Here’s a batch of fresh news and announcements from across Imperial.
From new research into to age-related vision loss, to an exploration of explainable AI, here is some quick-read news from across the College.
An international group of scientists including researchers at Imperial, UCL and Queen University Belfast have found that hard deposits of calcium and phosphates in the retina is associated with age-related vision loss, or macular degeneration.
They say detecting the ‘calcified nodules’ could help early intervention in vision loss, meaning some patients could be treated with simple measures such as modifying their diet.
Co-author Dr Sarah Fearn, from Imperial’s Department of Materials, helped identify the hard mineral deposits in the back of the eye that can be warning signs of vision loss using Time-of-flight mass spectrometry.
She said: “Early changes in the back of the eye can lead to the build-up of hard mineral deposits. The build-up of these mineral deposits are an indicator of irreversible damage of the retina, but finding them early can help doctors prevent or slow down vision loss.”
Teaching Award Winners Celebrate Success
Imperial’s award winning medical education team attended a prizegiving reception in Edinburgh on 7 November.
CATEs (Collaborative Awards for Teaching Excellence) recognise and reward collaborative work that has had an impact on teaching and learning. Introduced in 2016, the Award, established by the Higher Education Academy, which is itself part of Universities UK, is open to all providers of higher education across the four nations of the UK.
Imperial’s Dr Sonia Kumar led the team to success by demonstrating innovative teaching in the Faculty of Medicine. Dr Kumar said: “Winning the CATE is a momentous occasion for all of us in the team, receiving such an accolade and national acknowledgement for our work will serve as a potent catalyst for us to now evolve even further, sharing our vision and way of working with others.”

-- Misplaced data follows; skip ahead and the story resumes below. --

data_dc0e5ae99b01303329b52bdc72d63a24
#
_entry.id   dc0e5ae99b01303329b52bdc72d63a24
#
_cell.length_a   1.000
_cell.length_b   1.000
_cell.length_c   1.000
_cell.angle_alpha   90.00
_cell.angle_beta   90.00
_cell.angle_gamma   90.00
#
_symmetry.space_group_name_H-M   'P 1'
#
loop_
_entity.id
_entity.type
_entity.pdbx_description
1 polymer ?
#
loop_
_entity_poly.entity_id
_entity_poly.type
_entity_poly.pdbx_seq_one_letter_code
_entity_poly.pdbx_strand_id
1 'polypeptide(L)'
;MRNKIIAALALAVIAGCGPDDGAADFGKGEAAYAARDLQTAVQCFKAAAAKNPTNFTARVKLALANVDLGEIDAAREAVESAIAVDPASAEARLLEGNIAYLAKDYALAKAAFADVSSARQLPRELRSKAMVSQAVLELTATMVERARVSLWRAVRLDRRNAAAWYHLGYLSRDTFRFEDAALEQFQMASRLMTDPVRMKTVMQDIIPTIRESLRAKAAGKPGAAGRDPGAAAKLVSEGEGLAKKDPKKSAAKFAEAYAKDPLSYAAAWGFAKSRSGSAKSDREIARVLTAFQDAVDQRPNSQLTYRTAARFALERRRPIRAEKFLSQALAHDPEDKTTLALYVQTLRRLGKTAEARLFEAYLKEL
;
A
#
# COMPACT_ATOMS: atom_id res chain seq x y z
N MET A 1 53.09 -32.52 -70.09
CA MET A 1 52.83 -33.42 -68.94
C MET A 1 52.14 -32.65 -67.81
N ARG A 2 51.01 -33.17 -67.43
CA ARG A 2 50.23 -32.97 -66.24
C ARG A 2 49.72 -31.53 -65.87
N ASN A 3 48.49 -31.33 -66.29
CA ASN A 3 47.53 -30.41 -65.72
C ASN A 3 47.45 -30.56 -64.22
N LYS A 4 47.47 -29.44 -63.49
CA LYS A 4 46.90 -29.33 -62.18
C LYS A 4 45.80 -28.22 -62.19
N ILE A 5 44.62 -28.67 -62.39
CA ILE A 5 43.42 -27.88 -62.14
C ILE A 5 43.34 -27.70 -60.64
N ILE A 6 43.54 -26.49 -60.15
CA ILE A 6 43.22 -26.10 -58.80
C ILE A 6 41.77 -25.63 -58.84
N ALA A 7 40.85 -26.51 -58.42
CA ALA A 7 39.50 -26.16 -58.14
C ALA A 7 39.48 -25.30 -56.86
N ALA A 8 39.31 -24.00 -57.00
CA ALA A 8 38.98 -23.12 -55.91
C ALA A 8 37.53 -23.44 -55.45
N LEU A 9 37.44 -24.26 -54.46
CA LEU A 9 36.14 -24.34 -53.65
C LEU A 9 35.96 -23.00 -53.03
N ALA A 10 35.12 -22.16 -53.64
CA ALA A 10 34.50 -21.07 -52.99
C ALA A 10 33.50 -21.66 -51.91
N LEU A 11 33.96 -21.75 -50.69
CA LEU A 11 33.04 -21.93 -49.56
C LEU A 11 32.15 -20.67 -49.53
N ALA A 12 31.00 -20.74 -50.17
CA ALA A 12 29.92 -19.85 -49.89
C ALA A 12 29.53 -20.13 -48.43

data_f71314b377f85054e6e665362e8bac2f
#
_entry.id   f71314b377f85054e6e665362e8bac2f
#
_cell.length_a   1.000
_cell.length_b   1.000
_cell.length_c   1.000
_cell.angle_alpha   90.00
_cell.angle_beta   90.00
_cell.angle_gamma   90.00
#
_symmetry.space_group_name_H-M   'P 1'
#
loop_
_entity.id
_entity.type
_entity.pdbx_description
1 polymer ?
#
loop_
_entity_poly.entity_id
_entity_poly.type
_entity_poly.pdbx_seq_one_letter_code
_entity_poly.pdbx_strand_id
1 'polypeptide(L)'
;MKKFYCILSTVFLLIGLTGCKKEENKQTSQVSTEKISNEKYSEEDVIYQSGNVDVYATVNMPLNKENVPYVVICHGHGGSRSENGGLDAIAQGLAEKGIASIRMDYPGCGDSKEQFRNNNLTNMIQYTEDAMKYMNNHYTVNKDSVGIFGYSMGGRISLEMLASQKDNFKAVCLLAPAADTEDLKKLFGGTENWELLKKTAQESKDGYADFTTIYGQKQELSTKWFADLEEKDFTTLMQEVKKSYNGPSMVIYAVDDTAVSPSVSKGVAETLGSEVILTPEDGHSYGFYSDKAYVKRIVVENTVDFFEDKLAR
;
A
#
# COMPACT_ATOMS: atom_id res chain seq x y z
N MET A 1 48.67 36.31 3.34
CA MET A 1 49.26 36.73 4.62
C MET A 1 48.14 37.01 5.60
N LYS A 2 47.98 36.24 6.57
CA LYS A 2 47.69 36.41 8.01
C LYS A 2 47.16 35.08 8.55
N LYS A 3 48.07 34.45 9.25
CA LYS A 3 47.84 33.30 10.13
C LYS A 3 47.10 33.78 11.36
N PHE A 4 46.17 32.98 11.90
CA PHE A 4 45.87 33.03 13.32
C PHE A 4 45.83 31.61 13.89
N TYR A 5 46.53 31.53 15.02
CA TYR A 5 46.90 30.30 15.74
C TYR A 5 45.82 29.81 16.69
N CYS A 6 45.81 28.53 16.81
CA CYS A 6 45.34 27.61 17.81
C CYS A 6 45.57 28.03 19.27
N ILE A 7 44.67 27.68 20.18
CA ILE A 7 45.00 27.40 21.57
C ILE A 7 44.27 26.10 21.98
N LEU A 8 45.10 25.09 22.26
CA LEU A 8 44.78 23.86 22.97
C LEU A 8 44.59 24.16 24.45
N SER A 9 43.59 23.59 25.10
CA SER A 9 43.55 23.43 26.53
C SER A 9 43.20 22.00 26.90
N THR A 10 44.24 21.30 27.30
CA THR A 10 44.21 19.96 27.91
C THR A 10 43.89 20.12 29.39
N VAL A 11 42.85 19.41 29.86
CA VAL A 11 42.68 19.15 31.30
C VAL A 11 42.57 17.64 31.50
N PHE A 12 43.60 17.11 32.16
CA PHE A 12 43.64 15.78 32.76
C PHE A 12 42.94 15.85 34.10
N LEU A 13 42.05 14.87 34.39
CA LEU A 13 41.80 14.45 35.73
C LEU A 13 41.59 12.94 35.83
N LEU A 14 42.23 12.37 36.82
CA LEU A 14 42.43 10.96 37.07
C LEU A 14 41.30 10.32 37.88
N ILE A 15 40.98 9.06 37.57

Machines we can trust
Imperial researchers’ approach to developing explainable artificial intelligence is highlighted in a new longform feature article.
AI systems are capable of increasingly impressive performances, automating tasks and carrying out some even better than we can. As the buzz surrounding AI grows, one pitfall is that the principles the systems use to make decisions are often hidden from end-users and even their designers.
This has consequences. You may not be persuaded to watch the films recommended by streaming services if you don’t know why they have been recommended. More seriously, it is hard to trust the safety of autonomous cars, or the fairness of systems that make financial decisions, if no one fully understands how their algorithms work.
To meet this challenge, researchers at Imperial are developing explainable AI we can trust, and even learn from and collaborate with. You can learn about this work in a new long-form feature: Machines we can trust, learn from and collaborate with.
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